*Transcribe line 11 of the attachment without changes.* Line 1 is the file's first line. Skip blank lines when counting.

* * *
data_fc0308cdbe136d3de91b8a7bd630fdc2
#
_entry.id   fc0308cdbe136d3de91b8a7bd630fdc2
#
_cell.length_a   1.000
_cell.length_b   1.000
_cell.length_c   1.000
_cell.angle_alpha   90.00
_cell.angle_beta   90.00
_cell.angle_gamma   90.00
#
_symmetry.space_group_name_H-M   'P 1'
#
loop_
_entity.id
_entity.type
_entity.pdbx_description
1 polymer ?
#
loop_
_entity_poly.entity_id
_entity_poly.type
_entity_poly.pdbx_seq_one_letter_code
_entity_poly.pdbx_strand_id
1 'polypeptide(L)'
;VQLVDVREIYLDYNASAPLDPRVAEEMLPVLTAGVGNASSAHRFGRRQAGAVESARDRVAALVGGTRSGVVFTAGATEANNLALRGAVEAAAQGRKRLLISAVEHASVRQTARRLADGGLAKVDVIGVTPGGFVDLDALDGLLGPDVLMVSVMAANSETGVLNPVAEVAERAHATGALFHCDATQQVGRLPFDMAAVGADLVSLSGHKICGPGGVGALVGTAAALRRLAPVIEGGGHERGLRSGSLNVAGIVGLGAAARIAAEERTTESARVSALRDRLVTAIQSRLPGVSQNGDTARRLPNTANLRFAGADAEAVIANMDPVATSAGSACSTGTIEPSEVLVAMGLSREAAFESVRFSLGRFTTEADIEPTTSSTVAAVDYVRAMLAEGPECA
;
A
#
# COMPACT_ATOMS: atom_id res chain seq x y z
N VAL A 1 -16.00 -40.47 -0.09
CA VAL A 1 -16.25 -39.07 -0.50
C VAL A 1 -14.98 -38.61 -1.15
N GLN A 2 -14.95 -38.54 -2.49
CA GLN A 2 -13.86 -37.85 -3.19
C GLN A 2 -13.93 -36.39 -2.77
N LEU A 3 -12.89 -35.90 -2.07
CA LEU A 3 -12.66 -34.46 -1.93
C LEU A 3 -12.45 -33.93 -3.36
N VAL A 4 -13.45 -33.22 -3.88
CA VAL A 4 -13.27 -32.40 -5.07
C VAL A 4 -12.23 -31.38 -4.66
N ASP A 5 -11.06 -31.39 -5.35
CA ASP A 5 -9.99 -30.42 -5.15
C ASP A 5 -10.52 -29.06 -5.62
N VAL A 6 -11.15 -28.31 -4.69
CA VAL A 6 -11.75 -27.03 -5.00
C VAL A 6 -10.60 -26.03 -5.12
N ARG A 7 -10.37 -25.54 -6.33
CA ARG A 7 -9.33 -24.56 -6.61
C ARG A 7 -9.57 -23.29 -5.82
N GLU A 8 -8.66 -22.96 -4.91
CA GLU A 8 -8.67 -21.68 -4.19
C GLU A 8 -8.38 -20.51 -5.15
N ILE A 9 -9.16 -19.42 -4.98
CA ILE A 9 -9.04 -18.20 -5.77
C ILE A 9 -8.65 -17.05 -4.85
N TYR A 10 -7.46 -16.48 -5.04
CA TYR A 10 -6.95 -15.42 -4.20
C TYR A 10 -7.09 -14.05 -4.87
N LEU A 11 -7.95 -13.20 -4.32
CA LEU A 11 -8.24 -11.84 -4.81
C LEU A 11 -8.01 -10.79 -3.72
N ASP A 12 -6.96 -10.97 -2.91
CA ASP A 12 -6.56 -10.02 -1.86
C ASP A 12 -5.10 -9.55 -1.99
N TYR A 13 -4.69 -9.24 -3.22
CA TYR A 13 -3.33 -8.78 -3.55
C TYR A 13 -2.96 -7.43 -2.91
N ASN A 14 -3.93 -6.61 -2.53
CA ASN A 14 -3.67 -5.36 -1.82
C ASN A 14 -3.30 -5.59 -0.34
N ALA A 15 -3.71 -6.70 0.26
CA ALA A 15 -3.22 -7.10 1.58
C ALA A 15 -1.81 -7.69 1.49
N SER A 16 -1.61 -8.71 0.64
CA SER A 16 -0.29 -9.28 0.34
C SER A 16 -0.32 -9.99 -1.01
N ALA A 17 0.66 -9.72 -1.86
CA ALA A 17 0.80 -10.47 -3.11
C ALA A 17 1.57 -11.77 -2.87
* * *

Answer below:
#